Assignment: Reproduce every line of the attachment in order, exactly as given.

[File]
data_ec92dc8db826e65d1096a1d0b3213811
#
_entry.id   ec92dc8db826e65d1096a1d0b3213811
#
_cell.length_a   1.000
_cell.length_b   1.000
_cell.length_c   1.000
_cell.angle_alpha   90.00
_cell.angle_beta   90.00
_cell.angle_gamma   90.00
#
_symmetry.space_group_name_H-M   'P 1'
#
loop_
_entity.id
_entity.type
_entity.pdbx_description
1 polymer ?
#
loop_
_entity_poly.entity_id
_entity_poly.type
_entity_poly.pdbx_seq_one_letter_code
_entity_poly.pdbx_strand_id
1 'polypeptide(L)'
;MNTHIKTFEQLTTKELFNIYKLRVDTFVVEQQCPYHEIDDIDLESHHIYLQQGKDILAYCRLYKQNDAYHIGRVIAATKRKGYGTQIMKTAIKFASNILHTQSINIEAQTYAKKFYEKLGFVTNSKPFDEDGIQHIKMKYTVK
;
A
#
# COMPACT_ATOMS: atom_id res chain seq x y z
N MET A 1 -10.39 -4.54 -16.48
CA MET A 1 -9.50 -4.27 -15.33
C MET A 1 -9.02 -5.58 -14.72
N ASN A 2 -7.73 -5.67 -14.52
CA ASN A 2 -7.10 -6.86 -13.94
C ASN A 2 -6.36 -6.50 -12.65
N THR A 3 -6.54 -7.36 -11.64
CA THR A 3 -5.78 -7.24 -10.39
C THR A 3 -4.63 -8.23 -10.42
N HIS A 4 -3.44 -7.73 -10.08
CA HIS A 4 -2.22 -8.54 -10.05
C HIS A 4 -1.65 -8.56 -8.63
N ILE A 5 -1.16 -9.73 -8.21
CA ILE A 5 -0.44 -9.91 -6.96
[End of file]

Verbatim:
data_ec92dc8db826e65d1096a1d0b3213811
#
_entry.id   ec92dc8db826e65d1096a1d0b3213811
#
_cell.length_a   1.000
_cell.length_b   1.000
_cell.length_c   1.000
_cell.angle_alpha   90.00
_cell.angle_beta   90.00
_cell.angle_gamma   90.00
#
_symmetry.space_group_name_H-M   'P 1'
#
loop_
_entity.id
_entity.type
_entity.pdbx_description
1 polymer ?
#
loop_
_entity_poly.entity_id
_entity_poly.type
_entity_poly.pdbx_seq_one_letter_code
_entity_poly.pdbx_strand_id
1 'polypeptide(L)'
;MNTHIKTFEQLTTKELFNIYKLRVDTFVVEQQCPYHEIDDIDLESHHIYLQQGKDILAYCRLYKQNDAYHIGRVIAATKRKGYGTQIMKTAIKFASNILHTQSINIEAQTYAKKFYEKLGFVTNSKPFDEDGIQHIKMKYTVK
;
A
#
# COMPACT_ATOMS: atom_id res chain seq x y z
N MET A 1 -10.39 -4.54 -16.48
CA MET A 1 -9.50 -4.27 -15.33
C MET A 1 -9.02 -5.58 -14.72
N ASN A 2 -7.73 -5.67 -14.52
CA ASN A 2 -7.10 -6.86 -13.94
C ASN A 2 -6.36 -6.50 -12.65
N THR A 3 -6.54 -7.36 -11.64
CA THR A 3 -5.78 -7.24 -10.39
C THR A 3 -4.63 -8.23 -10.42
N HIS A 4 -3.44 -7.73 -10.08
CA HIS A 4 -2.22 -8.54 -10.05
C HIS A 4 -1.65 -8.56 -8.63
N ILE A 5 -1.16 -9.73 -8.21
CA ILE A 5 -0.44 -9.91 -6.96